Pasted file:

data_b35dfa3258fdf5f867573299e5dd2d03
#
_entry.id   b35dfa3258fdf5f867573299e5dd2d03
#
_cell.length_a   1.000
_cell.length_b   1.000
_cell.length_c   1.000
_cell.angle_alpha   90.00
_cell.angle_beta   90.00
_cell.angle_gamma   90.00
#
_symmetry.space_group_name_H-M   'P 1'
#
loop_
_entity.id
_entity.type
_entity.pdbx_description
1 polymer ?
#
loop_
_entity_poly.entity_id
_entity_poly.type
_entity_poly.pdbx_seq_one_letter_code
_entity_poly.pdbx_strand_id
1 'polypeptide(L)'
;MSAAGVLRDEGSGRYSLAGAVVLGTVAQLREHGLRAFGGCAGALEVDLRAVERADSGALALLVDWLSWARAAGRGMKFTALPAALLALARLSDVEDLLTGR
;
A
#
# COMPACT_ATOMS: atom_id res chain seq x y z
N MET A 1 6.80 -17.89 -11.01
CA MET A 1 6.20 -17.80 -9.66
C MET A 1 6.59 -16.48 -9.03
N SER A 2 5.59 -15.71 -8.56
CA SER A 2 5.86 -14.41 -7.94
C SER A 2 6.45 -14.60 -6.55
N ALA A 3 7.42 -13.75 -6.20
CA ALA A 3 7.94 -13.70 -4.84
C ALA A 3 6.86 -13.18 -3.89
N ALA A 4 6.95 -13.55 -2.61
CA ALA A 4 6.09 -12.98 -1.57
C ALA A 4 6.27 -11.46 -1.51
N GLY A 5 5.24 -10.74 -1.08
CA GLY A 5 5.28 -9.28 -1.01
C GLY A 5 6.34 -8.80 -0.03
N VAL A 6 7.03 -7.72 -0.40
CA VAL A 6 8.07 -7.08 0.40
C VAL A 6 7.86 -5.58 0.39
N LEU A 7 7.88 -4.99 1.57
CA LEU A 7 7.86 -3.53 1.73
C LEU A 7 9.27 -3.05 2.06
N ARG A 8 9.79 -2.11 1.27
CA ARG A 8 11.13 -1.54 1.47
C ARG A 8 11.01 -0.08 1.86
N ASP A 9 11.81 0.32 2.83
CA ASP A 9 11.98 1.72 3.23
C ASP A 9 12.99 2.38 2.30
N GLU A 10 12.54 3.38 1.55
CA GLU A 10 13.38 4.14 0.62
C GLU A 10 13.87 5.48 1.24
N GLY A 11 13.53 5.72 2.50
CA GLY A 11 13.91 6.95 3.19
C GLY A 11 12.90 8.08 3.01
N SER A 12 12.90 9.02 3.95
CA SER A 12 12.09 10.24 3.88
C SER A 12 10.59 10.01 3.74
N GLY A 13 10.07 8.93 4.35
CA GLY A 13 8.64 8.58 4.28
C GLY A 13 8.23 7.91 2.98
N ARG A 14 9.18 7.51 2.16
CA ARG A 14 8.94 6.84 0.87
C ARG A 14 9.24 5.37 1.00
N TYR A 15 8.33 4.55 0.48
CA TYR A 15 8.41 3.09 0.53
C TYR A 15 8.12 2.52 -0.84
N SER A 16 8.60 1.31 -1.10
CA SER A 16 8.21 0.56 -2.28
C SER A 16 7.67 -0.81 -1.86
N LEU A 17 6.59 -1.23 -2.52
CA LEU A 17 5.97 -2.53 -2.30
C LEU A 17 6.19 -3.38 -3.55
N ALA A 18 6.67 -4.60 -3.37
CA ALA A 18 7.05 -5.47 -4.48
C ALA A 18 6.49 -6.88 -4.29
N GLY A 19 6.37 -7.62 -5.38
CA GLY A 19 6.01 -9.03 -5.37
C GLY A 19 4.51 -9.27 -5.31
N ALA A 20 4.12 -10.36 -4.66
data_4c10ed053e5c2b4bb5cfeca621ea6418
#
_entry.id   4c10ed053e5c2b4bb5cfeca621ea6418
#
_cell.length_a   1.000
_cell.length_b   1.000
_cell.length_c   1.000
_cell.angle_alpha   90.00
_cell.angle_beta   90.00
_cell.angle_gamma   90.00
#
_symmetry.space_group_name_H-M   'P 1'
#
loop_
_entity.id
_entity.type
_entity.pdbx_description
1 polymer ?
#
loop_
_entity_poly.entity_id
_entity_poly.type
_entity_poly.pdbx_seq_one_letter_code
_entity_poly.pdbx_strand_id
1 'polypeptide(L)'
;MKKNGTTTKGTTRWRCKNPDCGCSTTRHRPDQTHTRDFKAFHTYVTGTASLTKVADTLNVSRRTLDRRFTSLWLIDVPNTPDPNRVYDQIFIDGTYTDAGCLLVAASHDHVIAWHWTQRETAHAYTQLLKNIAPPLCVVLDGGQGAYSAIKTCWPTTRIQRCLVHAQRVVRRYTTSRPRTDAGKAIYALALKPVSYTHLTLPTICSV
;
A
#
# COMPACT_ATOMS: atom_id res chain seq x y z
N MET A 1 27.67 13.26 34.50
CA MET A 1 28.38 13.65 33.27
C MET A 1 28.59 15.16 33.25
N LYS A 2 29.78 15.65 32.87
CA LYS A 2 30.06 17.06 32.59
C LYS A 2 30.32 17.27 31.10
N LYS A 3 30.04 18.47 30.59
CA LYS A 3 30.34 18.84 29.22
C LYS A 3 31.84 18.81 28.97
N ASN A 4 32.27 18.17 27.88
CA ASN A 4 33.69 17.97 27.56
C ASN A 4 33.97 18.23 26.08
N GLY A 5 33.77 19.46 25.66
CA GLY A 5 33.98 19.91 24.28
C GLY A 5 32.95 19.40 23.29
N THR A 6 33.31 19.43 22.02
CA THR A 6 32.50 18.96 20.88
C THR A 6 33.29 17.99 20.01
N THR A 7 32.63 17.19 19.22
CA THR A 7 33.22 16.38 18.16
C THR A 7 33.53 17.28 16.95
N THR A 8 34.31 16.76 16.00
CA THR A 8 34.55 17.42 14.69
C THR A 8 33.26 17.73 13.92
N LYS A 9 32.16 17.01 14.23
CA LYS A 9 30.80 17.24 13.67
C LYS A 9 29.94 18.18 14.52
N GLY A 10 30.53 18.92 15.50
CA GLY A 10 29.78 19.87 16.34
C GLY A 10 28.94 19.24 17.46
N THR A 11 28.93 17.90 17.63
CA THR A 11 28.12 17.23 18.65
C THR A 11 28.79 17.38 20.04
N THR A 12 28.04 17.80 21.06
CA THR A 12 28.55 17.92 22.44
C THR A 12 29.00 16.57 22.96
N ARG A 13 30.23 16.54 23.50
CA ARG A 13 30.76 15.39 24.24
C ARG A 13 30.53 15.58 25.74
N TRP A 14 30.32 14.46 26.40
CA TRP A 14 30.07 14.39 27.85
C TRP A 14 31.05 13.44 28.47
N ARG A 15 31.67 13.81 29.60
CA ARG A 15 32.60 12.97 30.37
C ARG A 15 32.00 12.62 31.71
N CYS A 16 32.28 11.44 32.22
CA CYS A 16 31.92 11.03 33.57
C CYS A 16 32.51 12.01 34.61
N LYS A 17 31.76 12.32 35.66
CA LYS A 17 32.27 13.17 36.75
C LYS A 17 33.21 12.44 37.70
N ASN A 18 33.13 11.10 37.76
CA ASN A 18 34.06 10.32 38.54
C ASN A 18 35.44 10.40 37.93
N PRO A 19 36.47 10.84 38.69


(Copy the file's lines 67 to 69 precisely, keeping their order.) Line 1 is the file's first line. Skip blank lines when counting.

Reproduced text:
N GLY A 13 10.07 8.93 4.35
CA GLY A 13 8.64 8.58 4.28
C GLY A 13 8.23 7.91 2.98